We know all too well that we are what we eat and that this is incredibly important because the recommended actions for keeping healthy include eating well and exercising regularly.
When somebody suffers a spinal cord injury (SCI), however, they will likely experience some form of paralysis. And when this is the case, it is understandably a great deal harder, if not nearly impossible, to exercise. So what are the best ways to stay healthy in these situations? Read on to find how to keep up with your nutrition after a spinal cord injury.
Why is Nutrition After SCI So Important?
There are many medical conditions and complications which occur post-SCI that people have no control over - such as muscle tissue loss due to lack of movement, paralysis of limbs or bodily functions, and weaker muscles or bones. Nutrition can play a major role in how these complications further develop, and by maintaining a healthy and balanced diet, these medical conditions can be avoided.
One of the main concerns that people have when they begin their road to recovery is the inability to exercise and stay active. With a decreasing amount of metabolic activity, the body needs less energy to function, coming in the form of calories. An individual can very easily put on weight through consuming foods rich in calories with low nutritional values, as there may be no means to work the calories off.
Having said this, depending on the patient, small bouts of appropriate and manageable exercises, perhaps overseen by a physiotherapist, or a rehabilitation expert, will not only help to build muscle and burn calories but will also release mood-boosting endorphins.
If a person with an SCI does not adhere to good nutritional guidelines, they risk not only gaining weight, but potentially developing diabetes, as well as elevated cholesterol, which can put added pressure on the heart and lead to a plethora of other conditions.
Other Benefits of Quality Nutrition
It is not uncommon to find people with SCIs who experience problems with their bladder and bowels and this is also something to take into account when planning meals and food intake. SCI will make the digestive tract work slower, so eating foods such as fresh fruits, vegetables, and whole grain products will assist in adding fiber into the diet; a dietary material which aids digestion. This is a natural and helpful solution for people who struggle with digestion and constipation to ensure the intestines are kept active.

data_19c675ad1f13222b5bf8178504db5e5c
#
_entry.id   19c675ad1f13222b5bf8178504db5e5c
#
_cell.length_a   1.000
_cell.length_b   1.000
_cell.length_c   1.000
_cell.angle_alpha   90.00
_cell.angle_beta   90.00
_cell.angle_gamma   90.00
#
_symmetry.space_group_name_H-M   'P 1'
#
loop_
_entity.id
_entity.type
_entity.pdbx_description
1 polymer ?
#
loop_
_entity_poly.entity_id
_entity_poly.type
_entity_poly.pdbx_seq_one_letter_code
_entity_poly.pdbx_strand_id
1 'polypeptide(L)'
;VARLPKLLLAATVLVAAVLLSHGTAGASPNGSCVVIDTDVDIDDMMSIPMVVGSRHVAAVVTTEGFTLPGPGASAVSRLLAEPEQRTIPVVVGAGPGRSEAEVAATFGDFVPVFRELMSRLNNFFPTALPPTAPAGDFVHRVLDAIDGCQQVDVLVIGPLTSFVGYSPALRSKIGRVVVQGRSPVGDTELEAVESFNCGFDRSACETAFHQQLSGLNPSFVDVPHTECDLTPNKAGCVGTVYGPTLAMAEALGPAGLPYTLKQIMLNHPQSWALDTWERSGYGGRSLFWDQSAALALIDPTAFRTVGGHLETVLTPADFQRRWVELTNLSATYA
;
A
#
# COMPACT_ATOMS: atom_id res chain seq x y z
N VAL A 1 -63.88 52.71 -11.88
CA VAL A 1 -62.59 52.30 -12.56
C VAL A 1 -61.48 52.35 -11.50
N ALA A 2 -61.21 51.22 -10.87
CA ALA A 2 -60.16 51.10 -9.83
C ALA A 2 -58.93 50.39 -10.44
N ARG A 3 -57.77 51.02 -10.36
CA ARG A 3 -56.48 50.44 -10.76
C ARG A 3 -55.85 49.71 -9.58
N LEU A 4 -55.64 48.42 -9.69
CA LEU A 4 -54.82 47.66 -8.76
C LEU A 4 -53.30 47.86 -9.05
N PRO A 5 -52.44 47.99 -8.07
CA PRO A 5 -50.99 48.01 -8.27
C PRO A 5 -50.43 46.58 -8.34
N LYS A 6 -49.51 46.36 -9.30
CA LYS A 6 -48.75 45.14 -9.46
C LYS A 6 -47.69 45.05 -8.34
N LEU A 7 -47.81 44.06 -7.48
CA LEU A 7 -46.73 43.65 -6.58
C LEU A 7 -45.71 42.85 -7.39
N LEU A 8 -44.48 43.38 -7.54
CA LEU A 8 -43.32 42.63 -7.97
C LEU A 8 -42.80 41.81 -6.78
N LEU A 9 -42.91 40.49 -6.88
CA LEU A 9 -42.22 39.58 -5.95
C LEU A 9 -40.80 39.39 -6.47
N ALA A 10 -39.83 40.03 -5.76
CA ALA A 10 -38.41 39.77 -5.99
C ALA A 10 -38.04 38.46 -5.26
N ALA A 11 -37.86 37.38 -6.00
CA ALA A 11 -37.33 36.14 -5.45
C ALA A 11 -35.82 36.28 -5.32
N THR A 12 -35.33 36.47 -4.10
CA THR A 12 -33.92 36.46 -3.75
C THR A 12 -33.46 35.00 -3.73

Pressure sores are also common among people who have difficulty moving or who are confined to long periods in a wheelchair or in bed. These occur when a large pressure is applied to an area of skin for a short amount of time or a smaller weight over a long period of time. The pressure cuts the blood flow to that area of skin, and an ulcer is formed when nutrients are starved.
Being overweight can make this situation more likely as can having conditions that affect blood flow - such as Type 2 Diabetes. By ensuring an individual gets enough protein in their diet, you can reduce the chance of getting these sores, help heal existing ones, and preserve lean body mass. Protein can be found in fish, eggs, poultry, and beans.
So, the Long and Short of It…
As with any quality diet, nutrition after a spinal cord injury is all about balance. That means being sure to include all types of food such as protein, fiber, and complex carbohydrates. As well as avoiding foods that are too rich in calories with no nutritional value. There are many ways within these restrictions to tailor your menu to personal requirements. Patient advocates are a great resource for new survivor’s of a spinal cord injury and their caretakers.
Click the button below to be connected with a recovery coach that can help you with nutritional information and more.
Written by Bianca ChaddaBy day Bianca Chadda works as a healthcare assistant for a mental health clinic but she also has a passion for writing. With a BA in Human Geography, and experience of both print and online editorial, she has extensive knowledge of academic research for editorial purposes that she enjoys applying to the healthcare industry.
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